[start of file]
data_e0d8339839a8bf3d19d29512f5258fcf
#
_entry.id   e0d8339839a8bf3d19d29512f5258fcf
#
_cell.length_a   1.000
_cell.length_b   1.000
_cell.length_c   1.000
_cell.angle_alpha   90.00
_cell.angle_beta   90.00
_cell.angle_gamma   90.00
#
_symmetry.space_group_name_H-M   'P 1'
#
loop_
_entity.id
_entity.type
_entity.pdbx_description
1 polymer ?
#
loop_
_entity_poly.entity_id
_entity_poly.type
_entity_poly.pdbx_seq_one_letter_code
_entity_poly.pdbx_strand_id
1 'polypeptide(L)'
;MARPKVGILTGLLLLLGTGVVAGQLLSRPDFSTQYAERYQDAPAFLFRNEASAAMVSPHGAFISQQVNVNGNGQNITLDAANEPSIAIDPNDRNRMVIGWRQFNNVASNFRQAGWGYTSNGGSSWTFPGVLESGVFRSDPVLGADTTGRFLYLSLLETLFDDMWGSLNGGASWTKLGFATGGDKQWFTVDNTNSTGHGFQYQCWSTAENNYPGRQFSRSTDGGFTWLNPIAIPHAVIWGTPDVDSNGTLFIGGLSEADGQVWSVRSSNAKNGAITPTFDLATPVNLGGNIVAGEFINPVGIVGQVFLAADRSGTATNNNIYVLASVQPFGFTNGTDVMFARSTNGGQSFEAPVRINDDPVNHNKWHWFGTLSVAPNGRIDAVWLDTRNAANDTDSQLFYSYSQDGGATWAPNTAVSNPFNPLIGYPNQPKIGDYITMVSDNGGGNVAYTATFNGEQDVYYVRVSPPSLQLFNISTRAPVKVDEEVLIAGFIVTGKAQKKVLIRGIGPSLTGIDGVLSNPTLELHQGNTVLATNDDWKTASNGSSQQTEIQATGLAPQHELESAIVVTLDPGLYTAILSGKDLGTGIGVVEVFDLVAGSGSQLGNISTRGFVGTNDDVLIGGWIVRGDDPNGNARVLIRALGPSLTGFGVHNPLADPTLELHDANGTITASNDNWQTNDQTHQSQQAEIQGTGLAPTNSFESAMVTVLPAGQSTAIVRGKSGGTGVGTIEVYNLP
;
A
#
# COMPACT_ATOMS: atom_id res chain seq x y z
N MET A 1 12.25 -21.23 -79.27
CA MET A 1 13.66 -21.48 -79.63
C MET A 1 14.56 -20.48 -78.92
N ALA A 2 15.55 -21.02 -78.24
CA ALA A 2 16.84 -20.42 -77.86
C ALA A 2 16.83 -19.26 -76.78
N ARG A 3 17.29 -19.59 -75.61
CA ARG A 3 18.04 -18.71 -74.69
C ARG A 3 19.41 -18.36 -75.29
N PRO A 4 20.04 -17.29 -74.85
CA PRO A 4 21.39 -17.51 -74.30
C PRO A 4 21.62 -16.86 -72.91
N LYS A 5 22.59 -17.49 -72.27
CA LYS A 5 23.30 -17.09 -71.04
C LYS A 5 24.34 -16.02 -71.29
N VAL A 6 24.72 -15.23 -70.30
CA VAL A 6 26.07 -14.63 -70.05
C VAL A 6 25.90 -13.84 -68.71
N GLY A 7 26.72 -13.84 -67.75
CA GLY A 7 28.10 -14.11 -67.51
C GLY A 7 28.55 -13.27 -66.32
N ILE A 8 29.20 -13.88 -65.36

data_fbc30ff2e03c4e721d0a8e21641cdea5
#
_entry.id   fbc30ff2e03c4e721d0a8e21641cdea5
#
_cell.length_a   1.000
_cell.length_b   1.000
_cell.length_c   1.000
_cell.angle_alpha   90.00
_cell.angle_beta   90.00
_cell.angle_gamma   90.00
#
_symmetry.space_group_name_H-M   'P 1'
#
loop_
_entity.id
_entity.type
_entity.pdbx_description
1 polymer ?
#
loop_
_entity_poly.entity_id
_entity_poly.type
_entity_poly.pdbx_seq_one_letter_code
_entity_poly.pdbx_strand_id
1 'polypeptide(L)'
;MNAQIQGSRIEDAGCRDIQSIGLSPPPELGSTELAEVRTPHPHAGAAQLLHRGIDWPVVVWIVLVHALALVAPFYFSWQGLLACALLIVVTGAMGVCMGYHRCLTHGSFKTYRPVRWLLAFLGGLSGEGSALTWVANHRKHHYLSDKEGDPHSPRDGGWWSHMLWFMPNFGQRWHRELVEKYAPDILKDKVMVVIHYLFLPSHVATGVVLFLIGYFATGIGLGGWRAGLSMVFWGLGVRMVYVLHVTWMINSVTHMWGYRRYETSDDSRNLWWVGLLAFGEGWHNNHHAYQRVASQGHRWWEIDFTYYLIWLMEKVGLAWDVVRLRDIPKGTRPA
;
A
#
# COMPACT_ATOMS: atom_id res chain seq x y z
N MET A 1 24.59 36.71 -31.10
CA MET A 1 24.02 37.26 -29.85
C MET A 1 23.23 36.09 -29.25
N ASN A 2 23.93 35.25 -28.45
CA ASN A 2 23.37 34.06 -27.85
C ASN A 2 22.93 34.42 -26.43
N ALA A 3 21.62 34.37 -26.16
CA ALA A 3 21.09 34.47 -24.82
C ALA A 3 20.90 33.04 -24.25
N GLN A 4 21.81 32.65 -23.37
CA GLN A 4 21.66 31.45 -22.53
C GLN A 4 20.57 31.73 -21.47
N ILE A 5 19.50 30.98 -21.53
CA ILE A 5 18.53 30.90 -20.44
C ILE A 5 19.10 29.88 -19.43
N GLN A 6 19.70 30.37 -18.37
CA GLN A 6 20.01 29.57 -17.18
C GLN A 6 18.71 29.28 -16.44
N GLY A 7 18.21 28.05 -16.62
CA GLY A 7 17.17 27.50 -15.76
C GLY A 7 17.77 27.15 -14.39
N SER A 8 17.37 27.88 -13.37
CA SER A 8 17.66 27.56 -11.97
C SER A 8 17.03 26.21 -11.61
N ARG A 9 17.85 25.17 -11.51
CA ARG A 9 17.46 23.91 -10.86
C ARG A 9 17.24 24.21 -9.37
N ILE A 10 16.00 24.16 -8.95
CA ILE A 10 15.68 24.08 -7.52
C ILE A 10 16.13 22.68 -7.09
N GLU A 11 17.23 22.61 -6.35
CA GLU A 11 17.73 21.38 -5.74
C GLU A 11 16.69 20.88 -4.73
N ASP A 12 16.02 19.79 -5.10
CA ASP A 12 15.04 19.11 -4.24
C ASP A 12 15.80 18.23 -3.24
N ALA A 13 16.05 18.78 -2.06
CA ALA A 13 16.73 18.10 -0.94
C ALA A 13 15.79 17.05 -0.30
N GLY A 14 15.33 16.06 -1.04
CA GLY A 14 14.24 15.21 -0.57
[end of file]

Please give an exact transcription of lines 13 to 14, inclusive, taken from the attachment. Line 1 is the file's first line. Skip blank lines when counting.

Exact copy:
#
loop_